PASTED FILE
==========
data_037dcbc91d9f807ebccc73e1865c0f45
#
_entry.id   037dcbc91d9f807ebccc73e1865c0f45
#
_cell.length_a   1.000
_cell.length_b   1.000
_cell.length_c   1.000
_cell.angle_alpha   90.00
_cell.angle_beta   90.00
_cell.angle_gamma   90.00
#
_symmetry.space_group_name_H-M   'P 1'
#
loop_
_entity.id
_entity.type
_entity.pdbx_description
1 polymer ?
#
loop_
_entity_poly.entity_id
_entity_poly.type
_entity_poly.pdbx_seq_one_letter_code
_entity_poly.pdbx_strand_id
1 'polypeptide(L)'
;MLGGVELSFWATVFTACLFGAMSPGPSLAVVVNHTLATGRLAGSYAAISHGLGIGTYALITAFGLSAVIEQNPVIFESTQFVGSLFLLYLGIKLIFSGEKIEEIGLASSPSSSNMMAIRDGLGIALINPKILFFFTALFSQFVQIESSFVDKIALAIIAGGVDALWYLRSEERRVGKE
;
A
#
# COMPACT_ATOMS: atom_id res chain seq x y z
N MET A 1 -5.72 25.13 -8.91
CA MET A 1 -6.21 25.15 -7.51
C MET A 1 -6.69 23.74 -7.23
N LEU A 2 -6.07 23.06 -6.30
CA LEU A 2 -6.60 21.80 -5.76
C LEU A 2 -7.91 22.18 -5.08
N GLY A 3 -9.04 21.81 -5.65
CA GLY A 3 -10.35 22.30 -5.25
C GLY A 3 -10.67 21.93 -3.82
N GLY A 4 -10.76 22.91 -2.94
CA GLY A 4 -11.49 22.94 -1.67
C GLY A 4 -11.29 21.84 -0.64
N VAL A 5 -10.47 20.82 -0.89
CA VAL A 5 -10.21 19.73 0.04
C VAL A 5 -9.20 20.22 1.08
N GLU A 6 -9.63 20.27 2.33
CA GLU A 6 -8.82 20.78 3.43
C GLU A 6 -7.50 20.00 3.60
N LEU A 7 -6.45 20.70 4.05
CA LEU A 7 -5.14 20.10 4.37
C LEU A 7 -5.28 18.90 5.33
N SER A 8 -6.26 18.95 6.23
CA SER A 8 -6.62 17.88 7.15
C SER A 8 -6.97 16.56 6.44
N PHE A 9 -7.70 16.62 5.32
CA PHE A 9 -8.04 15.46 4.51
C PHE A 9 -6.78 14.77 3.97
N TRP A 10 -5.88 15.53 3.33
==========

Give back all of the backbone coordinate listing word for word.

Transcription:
data_037dcbc91d9f807ebccc73e1865c0f45
#
_entry.id   037dcbc91d9f807ebccc73e1865c0f45
#
_cell.length_a   1.000
_cell.length_b   1.000
_cell.length_c   1.000
_cell.angle_alpha   90.00
_cell.angle_beta   90.00
_cell.angle_gamma   90.00
#
_symmetry.space_group_name_H-M   'P 1'
#
loop_
_entity.id
_entity.type
_entity.pdbx_description
1 polymer ?
#
loop_
_entity_poly.entity_id
_entity_poly.type
_entity_poly.pdbx_seq_one_letter_code
_entity_poly.pdbx_strand_id
1 'polypeptide(L)'
;MLGGVELSFWATVFTACLFGAMSPGPSLAVVVNHTLATGRLAGSYAAISHGLGIGTYALITAFGLSAVIEQNPVIFESTQFVGSLFLLYLGIKLIFSGEKIEEIGLASSPSSSNMMAIRDGLGIALINPKILFFFTALFSQFVQIESSFVDKIALAIIAGGVDALWYLRSEERRVGKE
;
A
#
# COMPACT_ATOMS: atom_id res chain seq x y z
N MET A 1 -5.72 25.13 -8.91
CA MET A 1 -6.21 25.15 -7.51
C MET A 1 -6.69 23.74 -7.23
N LEU A 2 -6.07 23.06 -6.30
CA LEU A 2 -6.60 21.80 -5.76
C LEU A 2 -7.91 22.18 -5.08
N GLY A 3 -9.04 21.81 -5.65
CA GLY A 3 -10.35 22.30 -5.25
C GLY A 3 -10.67 21.93 -3.82
N GLY A 4 -10.76 22.91 -2.94
CA GLY A 4 -11.49 22.94 -1.67
C GLY A 4 -11.29 21.84 -0.64
N VAL A 5 -10.47 20.82 -0.89
CA VAL A 5 -10.21 19.73 0.04
C VAL A 5 -9.20 20.22 1.08
N GLU A 6 -9.63 20.27 2.33
CA GLU A 6 -8.82 20.78 3.43
C GLU A 6 -7.50 20.00 3.60
N LEU A 7 -6.45 20.70 4.05
CA LEU A 7 -5.14 20.10 4.37
C LEU A 7 -5.28 18.90 5.33
N SER A 8 -6.26 18.95 6.23
CA SER A 8 -6.62 17.88 7.15
C SER A 8 -6.97 16.56 6.44
N PHE A 9 -7.70 16.62 5.32
CA PHE A 9 -8.04 15.46 4.51
C PHE A 9 -6.78 14.77 3.97
N TRP A 10 -5.88 15.53 3.33